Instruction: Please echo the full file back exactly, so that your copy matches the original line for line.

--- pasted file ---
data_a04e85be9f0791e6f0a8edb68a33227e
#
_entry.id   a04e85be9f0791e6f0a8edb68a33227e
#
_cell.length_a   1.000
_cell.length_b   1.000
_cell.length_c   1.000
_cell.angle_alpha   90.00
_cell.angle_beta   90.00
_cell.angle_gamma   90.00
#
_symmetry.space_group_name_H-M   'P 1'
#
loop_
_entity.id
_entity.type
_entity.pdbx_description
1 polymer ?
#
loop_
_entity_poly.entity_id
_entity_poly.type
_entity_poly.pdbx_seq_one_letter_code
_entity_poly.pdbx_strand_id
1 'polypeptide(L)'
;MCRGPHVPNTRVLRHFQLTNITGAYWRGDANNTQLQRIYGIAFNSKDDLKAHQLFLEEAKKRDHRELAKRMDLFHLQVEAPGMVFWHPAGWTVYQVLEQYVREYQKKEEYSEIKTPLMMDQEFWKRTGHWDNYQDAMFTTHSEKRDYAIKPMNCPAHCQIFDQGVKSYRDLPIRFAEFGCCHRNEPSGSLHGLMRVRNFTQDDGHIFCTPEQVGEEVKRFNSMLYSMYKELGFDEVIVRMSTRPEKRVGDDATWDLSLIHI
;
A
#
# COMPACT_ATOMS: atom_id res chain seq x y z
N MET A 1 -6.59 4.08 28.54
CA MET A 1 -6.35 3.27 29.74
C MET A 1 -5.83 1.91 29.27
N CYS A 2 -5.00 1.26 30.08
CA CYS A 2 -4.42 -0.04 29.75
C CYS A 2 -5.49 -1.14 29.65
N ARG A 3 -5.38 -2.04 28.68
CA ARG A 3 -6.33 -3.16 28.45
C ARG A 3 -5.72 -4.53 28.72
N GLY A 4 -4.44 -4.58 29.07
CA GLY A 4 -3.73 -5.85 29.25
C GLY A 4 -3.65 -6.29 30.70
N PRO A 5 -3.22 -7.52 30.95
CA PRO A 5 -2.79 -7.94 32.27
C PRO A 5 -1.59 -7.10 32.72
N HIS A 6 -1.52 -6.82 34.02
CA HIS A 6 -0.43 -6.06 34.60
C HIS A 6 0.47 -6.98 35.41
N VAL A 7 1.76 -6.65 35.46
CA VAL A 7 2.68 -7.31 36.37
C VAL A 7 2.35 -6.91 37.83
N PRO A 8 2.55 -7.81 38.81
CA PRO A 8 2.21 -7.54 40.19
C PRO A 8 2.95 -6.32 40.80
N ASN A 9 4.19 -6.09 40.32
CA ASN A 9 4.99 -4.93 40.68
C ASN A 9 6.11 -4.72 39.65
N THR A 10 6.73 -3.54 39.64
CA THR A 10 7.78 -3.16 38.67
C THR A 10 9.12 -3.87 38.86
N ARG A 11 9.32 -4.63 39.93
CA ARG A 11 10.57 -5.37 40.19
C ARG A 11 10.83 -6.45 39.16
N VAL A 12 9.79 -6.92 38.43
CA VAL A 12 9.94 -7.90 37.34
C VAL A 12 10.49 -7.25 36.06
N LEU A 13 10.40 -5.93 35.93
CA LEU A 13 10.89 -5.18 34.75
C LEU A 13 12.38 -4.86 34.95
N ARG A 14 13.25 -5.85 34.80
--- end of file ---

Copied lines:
data_a04e85be9f0791e6f0a8edb68a33227e
#
_entry.id   a04e85be9f0791e6f0a8edb68a33227e
#
_cell.length_a   1.000
_cell.length_b   1.000
_cell.length_c   1.000
_cell.angle_alpha   90.00
_cell.angle_beta   90.00
_cell.angle_gamma   90.00
#
_symmetry.space_group_name_H-M   'P 1'
#
loop_
_entity.id
_entity.type
_entity.pdbx_description
1 polymer ?
#
loop_
_entity_poly.entity_id
_entity_poly.type
_entity_poly.pdbx_seq_one_letter_code
_entity_poly.pdbx_strand_id
1 'polypeptide(L)'
;MCRGPHVPNTRVLRHFQLTNITGAYWRGDANNTQLQRIYGIAFNSKDDLKAHQLFLEEAKKRDHRELAKRMDLFHLQVEAPGMVFWHPAGWTVYQVLEQYVREYQKKEEYSEIKTPLMMDQEFWKRTGHWDNYQDAMFTTHSEKRDYAIKPMNCPAHCQIFDQGVKSYRDLPIRFAEFGCCHRNEPSGSLHGLMRVRNFTQDDGHIFCTPEQVGEEVKRFNSMLYSMYKELGFDEVIVRMSTRPEKRVGDDATWDLSLIHI
;
A
#
# COMPACT_ATOMS: atom_id res chain seq x y z
N MET A 1 -6.59 4.08 28.54
CA MET A 1 -6.35 3.27 29.74
C MET A 1 -5.83 1.91 29.27
N CYS A 2 -5.00 1.26 30.08
CA CYS A 2 -4.42 -0.04 29.75
C CYS A 2 -5.49 -1.14 29.65
N ARG A 3 -5.38 -2.04 28.68
CA ARG A 3 -6.33 -3.16 28.45
C ARG A 3 -5.72 -4.53 28.72
N GLY A 4 -4.44 -4.58 29.07
CA GLY A 4 -3.73 -5.85 29.25
C GLY A 4 -3.65 -6.29 30.70
N PRO A 5 -3.22 -7.52 30.95
CA PRO A 5 -2.79 -7.94 32.27
C PRO A 5 -1.59 -7.10 32.72
N HIS A 6 -1.52 -6.82 34.02
CA HIS A 6 -0.43 -6.06 34.60
C HIS A 6 0.47 -6.98 35.41
N VAL A 7 1.76 -6.65 35.46
CA VAL A 7 2.68 -7.31 36.37
C VAL A 7 2.35 -6.91 37.83
N PRO A 8 2.55 -7.81 38.81
CA PRO A 8 2.21 -7.54 40.19
C PRO A 8 2.95 -6.32 40.80
N ASN A 9 4.19 -6.09 40.32
CA ASN A 9 4.99 -4.93 40.68
C ASN A 9 6.11 -4.72 39.65
N THR A 10 6.73 -3.54 39.64
CA THR A 10 7.78 -3.16 38.67
C THR A 10 9.12 -3.87 38.86
N ARG A 11 9.32 -4.63 39.93
CA ARG A 11 10.57 -5.37 40.19
C ARG A 11 10.83 -6.45 39.16
N VAL A 12 9.79 -6.92 38.43
CA VAL A 12 9.94 -7.90 37.34
C VAL A 12 10.49 -7.25 36.06
N LEU A 13 10.40 -5.93 35.93
CA LEU A 13 10.89 -5.18 34.75
C LEU A 13 12.38 -4.86 34.95
N ARG A 14 13.25 -5.85 34.80